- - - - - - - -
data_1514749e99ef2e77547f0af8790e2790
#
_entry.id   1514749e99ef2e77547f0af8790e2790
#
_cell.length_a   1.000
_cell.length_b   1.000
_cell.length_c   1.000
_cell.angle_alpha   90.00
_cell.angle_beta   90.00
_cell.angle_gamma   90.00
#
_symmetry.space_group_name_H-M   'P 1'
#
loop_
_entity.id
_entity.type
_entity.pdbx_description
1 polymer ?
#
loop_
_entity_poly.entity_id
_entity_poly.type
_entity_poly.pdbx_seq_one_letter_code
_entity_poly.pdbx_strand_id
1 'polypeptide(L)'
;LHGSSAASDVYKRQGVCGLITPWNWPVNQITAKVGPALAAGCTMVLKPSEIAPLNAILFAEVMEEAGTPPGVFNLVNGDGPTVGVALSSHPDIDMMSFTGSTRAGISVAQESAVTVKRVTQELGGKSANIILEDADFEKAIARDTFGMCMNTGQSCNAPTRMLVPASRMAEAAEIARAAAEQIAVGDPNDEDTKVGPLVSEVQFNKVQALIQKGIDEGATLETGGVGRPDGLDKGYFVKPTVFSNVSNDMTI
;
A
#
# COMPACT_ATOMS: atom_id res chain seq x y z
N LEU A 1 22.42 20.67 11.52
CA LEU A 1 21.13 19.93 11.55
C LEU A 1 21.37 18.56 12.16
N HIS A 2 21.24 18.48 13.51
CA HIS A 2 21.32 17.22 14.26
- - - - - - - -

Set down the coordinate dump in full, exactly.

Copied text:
data_1514749e99ef2e77547f0af8790e2790
#
_entry.id   1514749e99ef2e77547f0af8790e2790
#
_cell.length_a   1.000
_cell.length_b   1.000
_cell.length_c   1.000
_cell.angle_alpha   90.00
_cell.angle_beta   90.00
_cell.angle_gamma   90.00
#
_symmetry.space_group_name_H-M   'P 1'
#
loop_
_entity.id
_entity.type
_entity.pdbx_description
1 polymer ?
#
loop_
_entity_poly.entity_id
_entity_poly.type
_entity_poly.pdbx_seq_one_letter_code
_entity_poly.pdbx_strand_id
1 'polypeptide(L)'
;LHGSSAASDVYKRQGVCGLITPWNWPVNQITAKVGPALAAGCTMVLKPSEIAPLNAILFAEVMEEAGTPPGVFNLVNGDGPTVGVALSSHPDIDMMSFTGSTRAGISVAQESAVTVKRVTQELGGKSANIILEDADFEKAIARDTFGMCMNTGQSCNAPTRMLVPASRMAEAAEIARAAAEQIAVGDPNDEDTKVGPLVSEVQFNKVQALIQKGIDEGATLETGGVGRPDGLDKGYFVKPTVFSNVSNDMTI
;
A
#
# COMPACT_ATOMS: atom_id res chain seq x y z
N LEU A 1 22.42 20.67 11.52
CA LEU A 1 21.13 19.93 11.55
C LEU A 1 21.37 18.56 12.16
N HIS A 2 21.24 18.48 13.51
CA HIS A 2 21.32 17.22 14.26